FOIN token price has tanked from over $3,000 to lows of around $6 in the past few days, as the firm backing it seems to be performing an exit scam.
FOIN token crashes hard
This scenario is happening right now, as the unregulated fintech company Financial.org has closed down, crashing the value for investors in blockchain startup Foin, which turned out to be related to the Financial.org scheme. Thus, both ICO buyers and other investors in the FOIN asset were left without their coins, despite promises they would be unlocked for trading very soon.
To add insult to injury, the Foin project was communicating until the last, promising to add merchants and unroll a payment system. The FOIN token price flew high, doubling its price in December, peaking just before what looks like a classic exit scam.
The Financial.org site remains unresponsive, finally ending months of doubts over the legitimacy of the project. The way this scheme managed to gain funds is a classic – the firm simply performed a rolling token sale. Despite the Financial.org site being down, the ICO sale site is still up and listing extremely high FOIN prices.
Financial.Org Showed Signs of Trouble for Months
Financial.org was created back in 2016, reported Reuters, and spread throughout the Southeast Asian market in the guise of a fintech operation. The firm kept a high profile, even sponsoring a logo on the Williams Formula One team cars.
Financial.org, however, seemed very prepared for its exit, emptying out its offices in Canary Wharf, London, at the end of 2019. The firm had also abandoned its Abu Dhabi offices.
The trouble was, despite the link between Financial.org and the FOIN project, this fact remained relatively obscure to investors. It was just days ago that CoinMarketCap posted a warning, linking the FOIN token to Financial.org.
This allowed the FOIN project to keep faking activity while promising exciting new developments until the very last moment. For a while, things looked much like a regular ICO-based startup going through growth stages. But in the case of the FOIN token, investors soon turned skeptical.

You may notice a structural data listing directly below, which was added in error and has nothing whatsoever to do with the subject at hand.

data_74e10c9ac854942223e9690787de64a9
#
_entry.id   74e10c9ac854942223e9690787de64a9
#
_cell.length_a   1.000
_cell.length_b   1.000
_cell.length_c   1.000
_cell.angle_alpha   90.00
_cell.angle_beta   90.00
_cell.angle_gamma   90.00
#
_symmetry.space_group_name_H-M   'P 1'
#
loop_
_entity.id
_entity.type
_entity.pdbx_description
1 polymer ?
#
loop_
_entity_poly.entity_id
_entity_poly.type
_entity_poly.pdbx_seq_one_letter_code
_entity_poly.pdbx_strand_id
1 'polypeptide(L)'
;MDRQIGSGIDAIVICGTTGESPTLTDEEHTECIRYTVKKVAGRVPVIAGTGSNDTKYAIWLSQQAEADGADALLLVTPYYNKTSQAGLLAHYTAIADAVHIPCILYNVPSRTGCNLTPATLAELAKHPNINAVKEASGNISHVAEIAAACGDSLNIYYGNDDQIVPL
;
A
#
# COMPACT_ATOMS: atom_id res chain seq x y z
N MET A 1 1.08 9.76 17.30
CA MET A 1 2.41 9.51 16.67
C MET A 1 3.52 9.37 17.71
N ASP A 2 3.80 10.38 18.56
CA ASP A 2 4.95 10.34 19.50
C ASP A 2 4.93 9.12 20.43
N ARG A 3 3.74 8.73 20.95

First, there was the token lockdown period. FOIN holders found their funds were taken and exchanged for a digital asset, subject to the whims of the startup. Then, there were highly suspicious calls for token swaps and transfers. First, investors were called to swap their tokens through a dedicated site, to migrate to the FoinWallet version.
Then, holders of FOIN were required to move their digital assets to the FoPay platform, with only a two-week deadline and a fee of $8.75 for moving each token. The sites requiring the token transfers are now also defunct.
AliExchange Acquisition Pumped Optimism Before Crash
Just as FOIN holders expected their tokens would be finally usable, the startup posted another delay in allowing withdrawals. This time, the firm announced the acquisition of an Estonian-based exchange, AliExchange.
Right in the midst of an already planned scam, as the Financial.org firm was unraveling, FoPay and Foin released a breathlessly cheerful announcement of the acquisition.
The AliExchange was supposedly purchased for 1 million FOIN, or roughly $2.5 million back in December. The market was supposed to be the “home exchange” for FOIN. At that time, the asset was already trading on two exchanges known for their shady nature and listing of dubious assets: HotBit, and P2PB2B.
The HotBit price was also vastly different from the one on P2PB2B, where a price anomaly raised FOIN to as high as $3,949 at the time of writing. The behavior of FOIN added to the suspicions that the price growth was not organic, and may have been a decoy for investors.
The fact that the Foin scheme operated in Southeast Asia allowed for the scam to continue while law enforcement was already on its tracks. Reportedly, a crackdown in Taiwan held 10 members of the Foin team. A complaint was issued against Foin in Thailand on December 17, just days after the AliExchange acquisition news. Somehow, Foin and FoPay managed to retain some true believers and pretend all was OK, just as the scheme was unraveling.
The Financial.org firm in the meantime had already received warnings for potential fraud from financial authorities in the United Arab Emirates, Malaysia, Singapore, Indonesia, and Thailand.
FOIN Retains True Believers
Even as FOIN has all the signs of an exit scam, there are still true believers commenting that the asset may discover a fair price. Other comments see the token as a “dead coin trading”, while its blockchain is somewhat still operational.
In the past, schemes like OneCoin and BitConnect have continued to exist despite the crackdown in local markets. FOIN may still see attempts at purchases at its new low price, with the hope the asset goes through new price discovery. But the token remains extremely risky, as there is no guarantee it would be worth anything.
The FoPay project also remains highly suspicious, registered as an Ukrainian company “Foins Blockchain LLC”, with other local founders related to Financial.org.
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